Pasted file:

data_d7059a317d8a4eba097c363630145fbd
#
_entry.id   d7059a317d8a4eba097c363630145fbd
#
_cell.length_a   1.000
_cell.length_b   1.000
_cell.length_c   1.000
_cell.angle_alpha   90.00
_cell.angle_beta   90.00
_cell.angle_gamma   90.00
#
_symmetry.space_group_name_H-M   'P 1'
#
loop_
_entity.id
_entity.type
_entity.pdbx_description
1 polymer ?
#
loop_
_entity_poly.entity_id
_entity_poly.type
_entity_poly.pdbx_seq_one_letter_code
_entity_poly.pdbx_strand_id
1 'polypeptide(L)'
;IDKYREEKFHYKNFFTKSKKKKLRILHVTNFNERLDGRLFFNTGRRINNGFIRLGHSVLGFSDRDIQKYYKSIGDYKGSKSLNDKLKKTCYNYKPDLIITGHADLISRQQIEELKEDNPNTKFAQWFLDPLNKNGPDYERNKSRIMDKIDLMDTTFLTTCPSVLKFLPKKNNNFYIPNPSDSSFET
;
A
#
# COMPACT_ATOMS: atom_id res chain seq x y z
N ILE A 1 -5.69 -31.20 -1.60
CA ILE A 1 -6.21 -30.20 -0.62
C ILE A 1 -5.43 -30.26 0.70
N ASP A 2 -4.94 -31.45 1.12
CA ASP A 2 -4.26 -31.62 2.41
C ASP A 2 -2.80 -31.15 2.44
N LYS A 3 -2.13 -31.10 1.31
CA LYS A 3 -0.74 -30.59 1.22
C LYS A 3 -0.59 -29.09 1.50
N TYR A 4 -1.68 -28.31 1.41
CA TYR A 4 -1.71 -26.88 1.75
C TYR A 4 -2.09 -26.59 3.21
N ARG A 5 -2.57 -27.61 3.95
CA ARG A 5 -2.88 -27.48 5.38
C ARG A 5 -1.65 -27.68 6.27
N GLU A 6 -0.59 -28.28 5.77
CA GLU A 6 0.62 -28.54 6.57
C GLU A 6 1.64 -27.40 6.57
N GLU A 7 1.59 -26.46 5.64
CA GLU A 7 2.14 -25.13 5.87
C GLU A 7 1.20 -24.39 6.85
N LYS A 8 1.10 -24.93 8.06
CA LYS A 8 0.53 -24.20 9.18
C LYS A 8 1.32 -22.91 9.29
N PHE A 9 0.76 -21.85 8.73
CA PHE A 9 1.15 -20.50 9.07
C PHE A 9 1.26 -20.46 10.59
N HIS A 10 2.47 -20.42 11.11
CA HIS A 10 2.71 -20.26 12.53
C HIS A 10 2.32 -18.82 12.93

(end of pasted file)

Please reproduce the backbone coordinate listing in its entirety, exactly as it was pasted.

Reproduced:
data_d7059a317d8a4eba097c363630145fbd
#
_entry.id   d7059a317d8a4eba097c363630145fbd
#
_cell.length_a   1.000
_cell.length_b   1.000
_cell.length_c   1.000
_cell.angle_alpha   90.00
_cell.angle_beta   90.00
_cell.angle_gamma   90.00
#
_symmetry.space_group_name_H-M   'P 1'
#
loop_
_entity.id
_entity.type
_entity.pdbx_description
1 polymer ?
#
loop_
_entity_poly.entity_id
_entity_poly.type
_entity_poly.pdbx_seq_one_letter_code
_entity_poly.pdbx_strand_id
1 'polypeptide(L)'
;IDKYREEKFHYKNFFTKSKKKKLRILHVTNFNERLDGRLFFNTGRRINNGFIRLGHSVLGFSDRDIQKYYKSIGDYKGSKSLNDKLKKTCYNYKPDLIITGHADLISRQQIEELKEDNPNTKFAQWFLDPLNKNGPDYERNKSRIMDKIDLMDTTFLTTCPSVLKFLPKKNNNFYIPNPSDSSFET
;
A
#
# COMPACT_ATOMS: atom_id res chain seq x y z
N ILE A 1 -5.69 -31.20 -1.60
CA ILE A 1 -6.21 -30.20 -0.62
C ILE A 1 -5.43 -30.26 0.70
N ASP A 2 -4.94 -31.45 1.12
CA ASP A 2 -4.26 -31.62 2.41
C ASP A 2 -2.80 -31.15 2.44
N LYS A 3 -2.13 -31.10 1.31
CA LYS A 3 -0.74 -30.59 1.22
C LYS A 3 -0.59 -29.09 1.50
N TYR A 4 -1.68 -28.31 1.41
CA TYR A 4 -1.71 -26.88 1.75
C TYR A 4 -2.09 -26.59 3.21
N ARG A 5 -2.57 -27.61 3.95
CA ARG A 5 -2.88 -27.48 5.38
C ARG A 5 -1.65 -27.68 6.27
N GLU A 6 -0.59 -28.28 5.77
CA GLU A 6 0.62 -28.54 6.57
C GLU A 6 1.64 -27.40 6.57
N GLU A 7 1.59 -26.46 5.64
CA GLU A 7 2.14 -25.13 5.87
C GLU A 7 1.20 -24.39 6.85
N LYS A 8 1.10 -24.93 8.06
CA LYS A 8 0.53 -24.20 9.18
C LYS A 8 1.32 -22.91 9.29
N PHE A 9 0.76 -21.85 8.73
CA PHE A 9 1.15 -20.50 9.07
C PHE A 9 1.26 -20.46 10.59
N HIS A 10 2.47 -20.42 11.11
CA HIS A 10 2.71 -20.26 12.53
C HIS A 10 2.32 -18.82 12.93